Posts Tagged ‘ reading ’

Amy King, December 14, 2017, 7 p.m. Reading & Open Mic – Riverwood Poetry Series, West Hartford, CT

Amy-King-2

Amy King

Amy King’s latest book, The Missing Museum , is a winner of the 2015 Tarpaulin Sky Book Prize. For I Want to Make You Safe ( Litmus Press), John Ashbery describes Amy King ‘s poems as bringing “abstractions to brilliant, jagged life, emerging into rather than out of the busyness of living.” Safe was one of Boston Globe’s Best Poetry Books of 2011.

King is a Full Professor of English and Creative Writing at SUNY Nassau Community College and, as a founding member, serves on the Executive Board of VIDA: Women in Literary Arts . King joins the ranks of Ann Patchett, Eleanor Roosevelt, Rachel Carson and Pearl Buck as the recipient of the 2015 Winner of the WNBA Award (Women’s National Book Association).

She was also honored by The Feminist Press as one of the “40 Under 40: The Future of Feminism ” awardees, and she received the 2012 SUNY Chancellor’s Award for Excellence in Scholarship and Creative Activities. She is co-editor of the anthologies Bettering American Poetry 2015 and, with Heidi Lynn Staples, Big Energy Poets: Ecopoetry Thinks Climate Change.

Amy King : : Riverwood Poetry Series

 

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John Berger Reads Mahmoud Darwish

AUDIO – Franny Choi Reads From “Perihelion: A History of Touch” & & Editors Discuss – Poetry magazine, November 2017 issue

Perihelion: A History of Touch

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wolf moon

No moon in sight, so I howled at the exit sign instead. Red runes, electric. Telling an old story of escape, of wind, a wide cold. A distant car alarm. Otherwise: the dark, and our bodies, two strange women trying to touch each other. Breathing strange. Moving toward or away from each other as the red ghost in the sky opened, called us gone, showed us the door to another world. Otherwise, the dark, and our mouths, tearing at what bones we could find. Grinning and hungry for something — something we couldn’t, with all our words, name.

snow moon

The magic where the streetlights turn the snow pink lasts only for the first night, the same way, maybe, a blanket loses track of its scent when it’s been touched by too many hands, or the way a body grays when too many feet have dragged their cigarettes and complaints through it. But for that one first night, everything cold- flecked and whispering was ours, the pink light ours, sent from some other world so we could, for a night, feel untouched. So we could feel like sugar—crumbling, and perfect for it.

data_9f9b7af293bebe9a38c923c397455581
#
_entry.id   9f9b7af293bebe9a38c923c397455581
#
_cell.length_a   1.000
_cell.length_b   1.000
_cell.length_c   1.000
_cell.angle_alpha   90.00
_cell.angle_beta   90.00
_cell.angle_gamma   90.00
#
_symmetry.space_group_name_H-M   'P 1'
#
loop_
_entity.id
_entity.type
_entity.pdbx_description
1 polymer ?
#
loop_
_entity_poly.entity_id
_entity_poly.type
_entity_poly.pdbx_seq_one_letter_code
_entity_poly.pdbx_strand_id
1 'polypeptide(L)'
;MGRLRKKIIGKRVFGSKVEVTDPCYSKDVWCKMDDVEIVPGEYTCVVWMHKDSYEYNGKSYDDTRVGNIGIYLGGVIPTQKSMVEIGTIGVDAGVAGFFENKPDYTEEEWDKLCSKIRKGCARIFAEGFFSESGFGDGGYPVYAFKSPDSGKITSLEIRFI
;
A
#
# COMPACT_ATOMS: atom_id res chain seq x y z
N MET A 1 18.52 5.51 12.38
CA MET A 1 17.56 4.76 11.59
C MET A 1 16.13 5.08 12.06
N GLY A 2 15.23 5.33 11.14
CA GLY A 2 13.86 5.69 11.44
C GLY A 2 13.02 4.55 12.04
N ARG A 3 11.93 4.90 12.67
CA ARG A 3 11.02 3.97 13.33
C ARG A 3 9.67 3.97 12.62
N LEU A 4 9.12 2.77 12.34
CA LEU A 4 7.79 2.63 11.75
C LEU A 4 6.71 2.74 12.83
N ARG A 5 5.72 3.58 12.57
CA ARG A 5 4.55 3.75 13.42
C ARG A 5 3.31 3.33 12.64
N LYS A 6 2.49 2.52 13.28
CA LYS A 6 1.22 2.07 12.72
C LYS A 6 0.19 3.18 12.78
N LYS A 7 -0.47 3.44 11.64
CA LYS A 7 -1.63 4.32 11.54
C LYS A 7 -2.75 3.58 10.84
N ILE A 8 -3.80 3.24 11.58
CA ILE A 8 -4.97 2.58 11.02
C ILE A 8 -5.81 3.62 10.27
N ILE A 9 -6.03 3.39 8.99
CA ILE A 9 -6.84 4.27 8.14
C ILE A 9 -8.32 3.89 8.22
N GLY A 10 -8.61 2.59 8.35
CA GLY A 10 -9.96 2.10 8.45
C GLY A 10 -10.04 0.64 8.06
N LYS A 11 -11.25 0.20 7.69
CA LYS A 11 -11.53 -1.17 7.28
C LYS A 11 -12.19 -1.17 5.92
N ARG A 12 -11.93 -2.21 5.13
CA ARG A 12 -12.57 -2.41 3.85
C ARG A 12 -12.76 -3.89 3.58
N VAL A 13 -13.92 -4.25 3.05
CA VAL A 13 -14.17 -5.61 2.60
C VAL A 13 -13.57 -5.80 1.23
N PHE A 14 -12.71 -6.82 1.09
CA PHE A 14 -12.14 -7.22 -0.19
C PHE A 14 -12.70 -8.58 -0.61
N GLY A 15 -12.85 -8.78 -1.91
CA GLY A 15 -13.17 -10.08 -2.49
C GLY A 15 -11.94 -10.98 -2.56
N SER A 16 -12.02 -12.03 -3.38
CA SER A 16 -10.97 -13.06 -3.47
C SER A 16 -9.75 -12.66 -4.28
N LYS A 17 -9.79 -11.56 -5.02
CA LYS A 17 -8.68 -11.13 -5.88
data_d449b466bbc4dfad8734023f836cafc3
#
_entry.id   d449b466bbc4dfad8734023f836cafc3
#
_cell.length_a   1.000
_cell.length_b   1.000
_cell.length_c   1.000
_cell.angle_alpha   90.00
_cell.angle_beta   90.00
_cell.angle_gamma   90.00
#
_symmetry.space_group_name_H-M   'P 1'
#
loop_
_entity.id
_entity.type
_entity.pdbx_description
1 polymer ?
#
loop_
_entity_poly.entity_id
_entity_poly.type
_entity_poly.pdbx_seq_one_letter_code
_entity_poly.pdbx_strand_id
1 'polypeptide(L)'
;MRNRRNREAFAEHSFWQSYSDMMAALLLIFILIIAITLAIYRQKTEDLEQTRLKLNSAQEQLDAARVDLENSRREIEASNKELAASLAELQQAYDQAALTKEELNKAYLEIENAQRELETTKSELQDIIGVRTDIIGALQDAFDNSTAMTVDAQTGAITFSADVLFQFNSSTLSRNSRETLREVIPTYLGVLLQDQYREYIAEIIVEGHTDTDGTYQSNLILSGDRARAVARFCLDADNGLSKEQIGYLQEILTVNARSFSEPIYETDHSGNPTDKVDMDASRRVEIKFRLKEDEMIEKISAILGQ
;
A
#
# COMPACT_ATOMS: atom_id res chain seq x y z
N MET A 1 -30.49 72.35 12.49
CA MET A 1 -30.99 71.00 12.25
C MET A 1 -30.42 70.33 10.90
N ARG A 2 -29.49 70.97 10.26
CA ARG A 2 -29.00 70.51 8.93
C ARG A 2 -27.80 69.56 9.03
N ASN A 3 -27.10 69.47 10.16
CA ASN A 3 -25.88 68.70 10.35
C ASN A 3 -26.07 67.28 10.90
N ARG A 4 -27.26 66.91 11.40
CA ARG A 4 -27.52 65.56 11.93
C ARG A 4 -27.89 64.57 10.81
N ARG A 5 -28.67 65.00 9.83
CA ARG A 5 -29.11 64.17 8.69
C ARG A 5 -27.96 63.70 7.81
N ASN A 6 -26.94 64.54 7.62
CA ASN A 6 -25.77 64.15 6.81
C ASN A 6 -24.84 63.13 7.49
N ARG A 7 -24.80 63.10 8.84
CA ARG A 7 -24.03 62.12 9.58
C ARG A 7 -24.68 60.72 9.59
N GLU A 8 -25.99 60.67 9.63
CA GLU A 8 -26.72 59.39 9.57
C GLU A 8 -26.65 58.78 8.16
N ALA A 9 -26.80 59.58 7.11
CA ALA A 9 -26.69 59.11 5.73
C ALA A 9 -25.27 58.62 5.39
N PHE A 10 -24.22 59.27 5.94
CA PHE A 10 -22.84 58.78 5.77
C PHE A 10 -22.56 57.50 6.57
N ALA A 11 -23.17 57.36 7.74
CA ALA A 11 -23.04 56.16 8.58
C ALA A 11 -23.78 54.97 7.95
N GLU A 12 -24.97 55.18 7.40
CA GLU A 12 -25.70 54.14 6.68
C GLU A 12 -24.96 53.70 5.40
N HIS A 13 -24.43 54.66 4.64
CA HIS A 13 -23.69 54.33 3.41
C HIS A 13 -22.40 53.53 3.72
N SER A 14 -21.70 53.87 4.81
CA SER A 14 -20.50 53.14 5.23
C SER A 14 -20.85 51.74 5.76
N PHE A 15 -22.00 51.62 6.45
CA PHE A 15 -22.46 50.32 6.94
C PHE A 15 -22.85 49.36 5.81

worm moon

Like any girl, I pulled myself into shreds to test the rumor that something with blood like mine could be halved and still whole. And what did I learn? I buried myself all over the garden, but the pieces only sprouted into new riddles: squid leg, spaghetti squash, a jerking thumb. Their names still sounded like mine; everyone in the same dress, chewing dirt to avoid each others’ eyes. I lay down next to the one beneath the porch, hiding among the oyster shells. Don’t cry, I said, but she cried anyway. Her tears fell straight into my eyes. What a lesson—to watch them float back and forth between us until we knew each one’s shape. Until we knew, finally, what to do with them.

pink moon
Outside, the colors leapt from the trees. Here, inside, some new word was blooming in my underwear—darker than I’d expected. I’d expected something pink; a slow, sweet trickle. Not this wet tar, treacle, dark, like the blood had been stretching inside me for years, slow-building into a sticky chord, the first falling away. Soil’s been watered; come play. First stuck, first gum, first hum of pollen, calling in the bees and readying to wilt.
flower moon
Spring is the season of crying and seeing nothing. Of choking up on someone else’s trash. Barbed tennis balls that lodge wherever air’s supposed to go, nasal cavity homewreckers. All spring my lenses wrenched themselves from my eyes, jumped ship, spore-lined and furious. Everything melted and ran down my face. All the trees wanted my number. Sent fuzzy messengers to murmur in my ears: I get so afraid sometimes all I want all I want is. All spring I brushed confessions out of my hair. Tore the little letters apart and locked myself in the refrigerator, until the world promised to stop birthing such soft things
strawberry moon
The house was filled with the smell of it, the last misshapen, sweet-heavy berries of the season losing their shapes on the stove. The house was filled with the smell of fruit unbecoming, fruit pulled to its knees at fire’s feet. All summer long, the bushes had whispered take me, shown us all the places we could kiss if we wanted. And so, as the light died, we put our mouths on the least lovable, the too-full, the easy-bruised, we shouted, I choose you, and you, and you, and you, and canned that hunger, and spooned it into our mouths on the coldest days.